Slovak census to determine churches’ financing

All Slovak residents will have to register themselves electronically as of Tuesday within the next 45 days or in paper form until 31 October. [Shutterstock/Haidamac]

As registration with the nationwide census will start on Tuesday in Slovakia, the number of people confirming their affiliation to a given religious society in the census will, according to a new law, determine how much funding the church receives from the state.

All Slovak residents will have to register themselves electronically within the next 45 days or in paper form until 31 October.

For the first time in Slovak history, a nationwide census will have an impact on how much money the church receives from the state. Up until now, religious societies in Slovakia have received a state subsidy according to the number of clergy.

Since the law was amended in 2019, the state’s contribution to the church will now be reduced if, according to the census, there is a 10% decrease in the number of believers. However, if there an increase, the state’s contribution to the church will also increase.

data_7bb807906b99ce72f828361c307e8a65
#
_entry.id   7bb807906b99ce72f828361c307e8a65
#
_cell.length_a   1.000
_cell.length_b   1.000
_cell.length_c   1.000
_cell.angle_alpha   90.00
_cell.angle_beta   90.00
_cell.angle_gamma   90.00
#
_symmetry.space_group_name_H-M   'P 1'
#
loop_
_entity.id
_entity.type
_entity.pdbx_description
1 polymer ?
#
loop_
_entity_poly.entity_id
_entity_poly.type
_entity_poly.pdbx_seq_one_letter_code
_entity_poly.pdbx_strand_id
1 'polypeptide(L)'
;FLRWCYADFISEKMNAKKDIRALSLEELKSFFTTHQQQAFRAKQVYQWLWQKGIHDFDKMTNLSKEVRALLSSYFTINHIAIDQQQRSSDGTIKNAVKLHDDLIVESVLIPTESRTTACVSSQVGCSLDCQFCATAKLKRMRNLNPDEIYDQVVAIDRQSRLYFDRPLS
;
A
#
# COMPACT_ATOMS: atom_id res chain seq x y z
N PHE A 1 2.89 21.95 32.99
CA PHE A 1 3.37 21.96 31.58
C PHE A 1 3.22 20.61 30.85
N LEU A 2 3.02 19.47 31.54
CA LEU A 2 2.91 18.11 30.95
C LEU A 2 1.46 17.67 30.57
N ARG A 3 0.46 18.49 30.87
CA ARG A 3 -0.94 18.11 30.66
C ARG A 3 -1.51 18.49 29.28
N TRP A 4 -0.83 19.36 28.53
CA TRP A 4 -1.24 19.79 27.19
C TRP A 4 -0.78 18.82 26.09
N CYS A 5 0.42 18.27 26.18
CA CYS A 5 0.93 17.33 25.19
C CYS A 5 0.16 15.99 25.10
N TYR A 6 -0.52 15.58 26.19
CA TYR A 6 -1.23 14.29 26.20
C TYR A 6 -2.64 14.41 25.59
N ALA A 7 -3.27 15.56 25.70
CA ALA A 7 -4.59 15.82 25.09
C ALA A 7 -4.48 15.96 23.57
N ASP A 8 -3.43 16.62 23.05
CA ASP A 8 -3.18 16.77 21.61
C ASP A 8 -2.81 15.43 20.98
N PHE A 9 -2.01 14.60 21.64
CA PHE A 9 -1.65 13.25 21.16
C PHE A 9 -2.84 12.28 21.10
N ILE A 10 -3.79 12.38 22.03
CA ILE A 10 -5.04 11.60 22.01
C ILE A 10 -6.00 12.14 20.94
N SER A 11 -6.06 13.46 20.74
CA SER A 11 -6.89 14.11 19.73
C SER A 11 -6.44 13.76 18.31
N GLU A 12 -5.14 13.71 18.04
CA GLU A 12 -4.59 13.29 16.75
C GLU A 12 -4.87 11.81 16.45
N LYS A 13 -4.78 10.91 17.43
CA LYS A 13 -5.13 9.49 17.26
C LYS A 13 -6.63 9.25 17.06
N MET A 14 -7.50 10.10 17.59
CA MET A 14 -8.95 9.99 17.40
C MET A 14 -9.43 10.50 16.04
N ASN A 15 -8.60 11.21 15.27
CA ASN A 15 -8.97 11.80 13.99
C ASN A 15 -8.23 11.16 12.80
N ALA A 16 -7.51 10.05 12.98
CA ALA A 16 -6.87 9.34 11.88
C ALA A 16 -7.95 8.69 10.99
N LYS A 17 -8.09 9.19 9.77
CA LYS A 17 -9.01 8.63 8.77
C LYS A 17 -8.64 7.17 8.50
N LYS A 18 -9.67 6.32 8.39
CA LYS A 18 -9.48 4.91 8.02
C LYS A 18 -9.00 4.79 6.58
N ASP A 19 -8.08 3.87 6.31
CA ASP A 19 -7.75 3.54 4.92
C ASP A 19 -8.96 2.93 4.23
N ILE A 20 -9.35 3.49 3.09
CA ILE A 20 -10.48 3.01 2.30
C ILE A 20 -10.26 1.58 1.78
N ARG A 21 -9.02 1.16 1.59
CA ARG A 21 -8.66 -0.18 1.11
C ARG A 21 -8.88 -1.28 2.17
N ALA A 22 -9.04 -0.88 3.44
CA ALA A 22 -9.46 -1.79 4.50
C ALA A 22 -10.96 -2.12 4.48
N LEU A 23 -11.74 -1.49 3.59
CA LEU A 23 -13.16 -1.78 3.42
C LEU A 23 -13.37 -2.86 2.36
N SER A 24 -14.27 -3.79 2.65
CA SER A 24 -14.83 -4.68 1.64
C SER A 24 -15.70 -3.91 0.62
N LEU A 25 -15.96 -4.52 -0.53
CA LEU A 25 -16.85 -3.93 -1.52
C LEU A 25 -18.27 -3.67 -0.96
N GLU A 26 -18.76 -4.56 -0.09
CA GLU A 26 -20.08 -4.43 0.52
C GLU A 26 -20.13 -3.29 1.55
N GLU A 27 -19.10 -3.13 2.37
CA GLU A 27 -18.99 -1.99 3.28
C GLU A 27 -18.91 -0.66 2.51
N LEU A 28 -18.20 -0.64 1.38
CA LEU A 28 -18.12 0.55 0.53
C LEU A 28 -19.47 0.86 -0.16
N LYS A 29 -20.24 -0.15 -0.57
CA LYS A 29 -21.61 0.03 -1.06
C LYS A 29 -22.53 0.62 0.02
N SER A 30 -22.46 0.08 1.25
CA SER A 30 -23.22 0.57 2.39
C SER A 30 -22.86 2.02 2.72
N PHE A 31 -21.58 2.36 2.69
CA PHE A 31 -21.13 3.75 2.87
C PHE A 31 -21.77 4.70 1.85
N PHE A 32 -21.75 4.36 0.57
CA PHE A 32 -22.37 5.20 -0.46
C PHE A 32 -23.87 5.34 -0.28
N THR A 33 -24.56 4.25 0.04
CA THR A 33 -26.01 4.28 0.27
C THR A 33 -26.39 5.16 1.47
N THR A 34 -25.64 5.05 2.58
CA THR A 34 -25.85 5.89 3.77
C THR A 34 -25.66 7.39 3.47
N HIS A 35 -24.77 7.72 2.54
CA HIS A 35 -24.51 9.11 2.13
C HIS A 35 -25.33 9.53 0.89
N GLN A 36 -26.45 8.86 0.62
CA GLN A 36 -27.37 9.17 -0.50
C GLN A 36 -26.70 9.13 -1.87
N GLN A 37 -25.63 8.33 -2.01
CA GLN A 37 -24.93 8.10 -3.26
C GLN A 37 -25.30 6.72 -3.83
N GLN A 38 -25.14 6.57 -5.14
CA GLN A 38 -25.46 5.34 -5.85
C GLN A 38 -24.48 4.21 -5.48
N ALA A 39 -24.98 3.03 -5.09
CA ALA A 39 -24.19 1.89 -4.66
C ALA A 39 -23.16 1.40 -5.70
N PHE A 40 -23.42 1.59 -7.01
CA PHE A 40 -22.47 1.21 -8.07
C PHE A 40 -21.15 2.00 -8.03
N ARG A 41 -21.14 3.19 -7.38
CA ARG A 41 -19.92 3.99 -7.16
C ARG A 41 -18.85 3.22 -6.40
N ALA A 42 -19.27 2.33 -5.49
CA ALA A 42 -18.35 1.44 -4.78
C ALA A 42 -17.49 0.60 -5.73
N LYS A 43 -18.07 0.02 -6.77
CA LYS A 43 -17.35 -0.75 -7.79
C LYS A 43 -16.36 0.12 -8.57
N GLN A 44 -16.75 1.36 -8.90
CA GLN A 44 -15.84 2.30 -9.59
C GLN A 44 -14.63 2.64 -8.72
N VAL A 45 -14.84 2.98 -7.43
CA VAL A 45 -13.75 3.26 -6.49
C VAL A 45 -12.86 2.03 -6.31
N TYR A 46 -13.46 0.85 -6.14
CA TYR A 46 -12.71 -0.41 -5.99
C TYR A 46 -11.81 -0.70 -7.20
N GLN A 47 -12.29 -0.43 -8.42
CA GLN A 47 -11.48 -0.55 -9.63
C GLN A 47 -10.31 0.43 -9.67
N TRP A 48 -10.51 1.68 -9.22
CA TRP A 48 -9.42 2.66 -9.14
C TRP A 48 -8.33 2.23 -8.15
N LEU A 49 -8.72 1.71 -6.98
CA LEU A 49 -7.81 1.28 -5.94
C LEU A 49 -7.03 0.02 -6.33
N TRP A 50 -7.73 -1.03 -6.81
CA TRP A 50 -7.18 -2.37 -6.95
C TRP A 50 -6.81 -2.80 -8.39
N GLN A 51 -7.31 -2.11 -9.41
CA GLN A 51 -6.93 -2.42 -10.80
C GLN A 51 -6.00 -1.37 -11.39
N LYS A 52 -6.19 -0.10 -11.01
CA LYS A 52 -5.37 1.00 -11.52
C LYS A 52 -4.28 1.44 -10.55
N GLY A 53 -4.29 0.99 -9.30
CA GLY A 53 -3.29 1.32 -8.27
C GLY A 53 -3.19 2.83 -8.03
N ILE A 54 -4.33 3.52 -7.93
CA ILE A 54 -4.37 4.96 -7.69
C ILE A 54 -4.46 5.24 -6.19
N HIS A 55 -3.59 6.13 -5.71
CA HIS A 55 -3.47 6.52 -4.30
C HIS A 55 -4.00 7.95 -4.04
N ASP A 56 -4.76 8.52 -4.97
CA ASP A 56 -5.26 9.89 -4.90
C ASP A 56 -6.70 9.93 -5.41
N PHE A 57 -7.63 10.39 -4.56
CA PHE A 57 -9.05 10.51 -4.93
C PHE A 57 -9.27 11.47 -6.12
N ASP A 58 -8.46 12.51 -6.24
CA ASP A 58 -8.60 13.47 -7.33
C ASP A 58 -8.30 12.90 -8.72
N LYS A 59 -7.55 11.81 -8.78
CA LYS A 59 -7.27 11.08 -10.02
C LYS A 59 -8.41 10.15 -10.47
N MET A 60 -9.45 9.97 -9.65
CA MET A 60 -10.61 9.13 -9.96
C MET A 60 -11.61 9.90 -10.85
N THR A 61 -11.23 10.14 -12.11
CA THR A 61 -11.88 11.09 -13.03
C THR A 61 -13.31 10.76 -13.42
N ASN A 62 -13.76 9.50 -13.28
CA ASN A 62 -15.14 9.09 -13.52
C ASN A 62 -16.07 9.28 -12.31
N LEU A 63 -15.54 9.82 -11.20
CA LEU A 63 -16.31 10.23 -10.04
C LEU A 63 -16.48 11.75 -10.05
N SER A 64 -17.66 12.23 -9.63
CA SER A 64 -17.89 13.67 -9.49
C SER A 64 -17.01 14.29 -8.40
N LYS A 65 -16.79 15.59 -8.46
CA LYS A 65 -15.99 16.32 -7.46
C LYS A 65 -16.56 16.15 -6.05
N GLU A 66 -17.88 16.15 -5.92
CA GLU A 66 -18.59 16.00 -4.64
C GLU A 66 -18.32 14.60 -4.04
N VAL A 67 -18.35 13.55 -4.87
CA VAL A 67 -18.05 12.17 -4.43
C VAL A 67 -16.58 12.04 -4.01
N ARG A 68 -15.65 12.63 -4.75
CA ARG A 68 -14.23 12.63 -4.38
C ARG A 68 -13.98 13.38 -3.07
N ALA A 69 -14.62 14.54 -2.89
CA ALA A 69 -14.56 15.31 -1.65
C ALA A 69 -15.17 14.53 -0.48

When the last nationwide census took place in 2011, 62% of the population signed up to the Roman Catholic Church, which remains to be the richest organisation in Slovakia. Besides receiving €52 million in 2021, the state pays religious teachers in primary schools, theological faculties, contributes to church cultural monuments, schools, and facilities of social services, and provides churches with several other direct and indirect subsidies.

Yet, according to the #WithoutReligion (#BezVyznania) campaign, 77% of Slovaks would not be willing to financially support the church with their own money.

Several other campaigns related to the census are currently ongoing. These include encouraging people to register their second nationality as European, or encouraging the registration of cohabiting same-sex couples to register because, according to the Initiative Otherness (Iniciatíva Inakosť) association, the state does not currently have official data on the LGBTI community. However, the census did not include a question on sexual orientation.

(Lucia Yar | EURACTIV.sk)

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